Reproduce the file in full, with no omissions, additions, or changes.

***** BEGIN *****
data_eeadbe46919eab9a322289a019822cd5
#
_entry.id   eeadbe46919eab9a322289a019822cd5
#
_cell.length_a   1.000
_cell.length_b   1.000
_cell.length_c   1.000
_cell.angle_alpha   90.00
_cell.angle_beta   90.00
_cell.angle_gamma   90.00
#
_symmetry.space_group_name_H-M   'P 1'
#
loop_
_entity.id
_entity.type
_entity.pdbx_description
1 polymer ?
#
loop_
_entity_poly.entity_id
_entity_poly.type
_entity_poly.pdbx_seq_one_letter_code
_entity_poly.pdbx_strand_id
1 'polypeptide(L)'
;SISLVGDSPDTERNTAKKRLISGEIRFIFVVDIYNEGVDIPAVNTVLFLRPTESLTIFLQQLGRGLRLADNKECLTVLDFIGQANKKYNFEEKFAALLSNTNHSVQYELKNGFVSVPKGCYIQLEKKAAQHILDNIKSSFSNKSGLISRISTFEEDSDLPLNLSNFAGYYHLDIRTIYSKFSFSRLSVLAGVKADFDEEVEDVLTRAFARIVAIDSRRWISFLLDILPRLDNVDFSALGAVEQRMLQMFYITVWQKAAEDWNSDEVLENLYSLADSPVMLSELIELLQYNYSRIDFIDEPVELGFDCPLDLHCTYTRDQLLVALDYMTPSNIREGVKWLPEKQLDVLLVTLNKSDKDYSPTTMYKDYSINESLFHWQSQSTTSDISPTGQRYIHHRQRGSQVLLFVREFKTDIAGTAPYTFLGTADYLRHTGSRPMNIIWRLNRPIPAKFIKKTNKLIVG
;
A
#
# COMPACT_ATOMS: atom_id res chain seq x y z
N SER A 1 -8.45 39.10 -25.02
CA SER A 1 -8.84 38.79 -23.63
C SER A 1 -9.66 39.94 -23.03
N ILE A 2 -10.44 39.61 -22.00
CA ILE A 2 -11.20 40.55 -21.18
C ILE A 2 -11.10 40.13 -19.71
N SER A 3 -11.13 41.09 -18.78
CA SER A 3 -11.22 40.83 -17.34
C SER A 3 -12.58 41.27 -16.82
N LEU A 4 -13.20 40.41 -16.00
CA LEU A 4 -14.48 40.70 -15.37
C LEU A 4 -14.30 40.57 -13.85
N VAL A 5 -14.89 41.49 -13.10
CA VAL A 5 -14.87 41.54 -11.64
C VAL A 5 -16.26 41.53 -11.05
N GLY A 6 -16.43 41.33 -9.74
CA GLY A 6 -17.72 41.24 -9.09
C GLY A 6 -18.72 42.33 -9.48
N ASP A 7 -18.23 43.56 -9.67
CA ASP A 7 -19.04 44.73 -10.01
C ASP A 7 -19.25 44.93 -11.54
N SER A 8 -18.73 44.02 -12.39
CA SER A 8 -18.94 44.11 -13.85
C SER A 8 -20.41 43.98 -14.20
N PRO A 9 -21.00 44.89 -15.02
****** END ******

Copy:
data_eeadbe46919eab9a322289a019822cd5
#
_entry.id   eeadbe46919eab9a322289a019822cd5
#
_cell.length_a   1.000
_cell.length_b   1.000
_cell.length_c   1.000
_cell.angle_alpha   90.00
_cell.angle_beta   90.00
_cell.angle_gamma   90.00
#
_symmetry.space_group_name_H-M   'P 1'
#
loop_
_entity.id
_entity.type
_entity.pdbx_description
1 polymer ?
#
loop_
_entity_poly.entity_id
_entity_poly.type
_entity_poly.pdbx_seq_one_letter_code
_entity_poly.pdbx_strand_id
1 'polypeptide(L)'
;SISLVGDSPDTERNTAKKRLISGEIRFIFVVDIYNEGVDIPAVNTVLFLRPTESLTIFLQQLGRGLRLADNKECLTVLDFIGQANKKYNFEEKFAALLSNTNHSVQYELKNGFVSVPKGCYIQLEKKAAQHILDNIKSSFSNKSGLISRISTFEEDSDLPLNLSNFAGYYHLDIRTIYSKFSFSRLSVLAGVKADFDEEVEDVLTRAFARIVAIDSRRWISFLLDILPRLDNVDFSALGAVEQRMLQMFYITVWQKAAEDWNSDEVLENLYSLADSPVMLSELIELLQYNYSRIDFIDEPVELGFDCPLDLHCTYTRDQLLVALDYMTPSNIREGVKWLPEKQLDVLLVTLNKSDKDYSPTTMYKDYSINESLFHWQSQSTTSDISPTGQRYIHHRQRGSQVLLFVREFKTDIAGTAPYTFLGTADYLRHTGSRPMNIIWRLNRPIPAKFIKKTNKLIVG
;
A
#
# COMPACT_ATOMS: atom_id res chain seq x y z
N SER A 1 -8.45 39.10 -25.02
CA SER A 1 -8.84 38.79 -23.63
C SER A 1 -9.66 39.94 -23.03
N ILE A 2 -10.44 39.61 -22.00
CA ILE A 2 -11.20 40.55 -21.18
C ILE A 2 -11.10 40.13 -19.71
N SER A 3 -11.13 41.09 -18.78
CA SER A 3 -11.22 40.83 -17.34
C SER A 3 -12.58 41.27 -16.82
N LEU A 4 -13.20 40.41 -16.00
CA LEU A 4 -14.48 40.70 -15.37
C LEU A 4 -14.30 40.57 -13.85
N VAL A 5 -14.89 41.49 -13.10
CA VAL A 5 -14.87 41.54 -11.64
C VAL A 5 -16.26 41.53 -11.05
N GLY A 6 -16.43 41.33 -9.74
CA GLY A 6 -17.72 41.24 -9.09
C GLY A 6 -18.72 42.33 -9.48
N ASP A 7 -18.23 43.56 -9.67
CA ASP A 7 -19.04 44.73 -10.01
C ASP A 7 -19.25 44.93 -11.54
N SER A 8 -18.73 44.02 -12.39
CA SER A 8 -18.94 44.11 -13.85
C SER A 8 -20.41 43.98 -14.20
N PRO A 9 -21.00 44.89 -15.02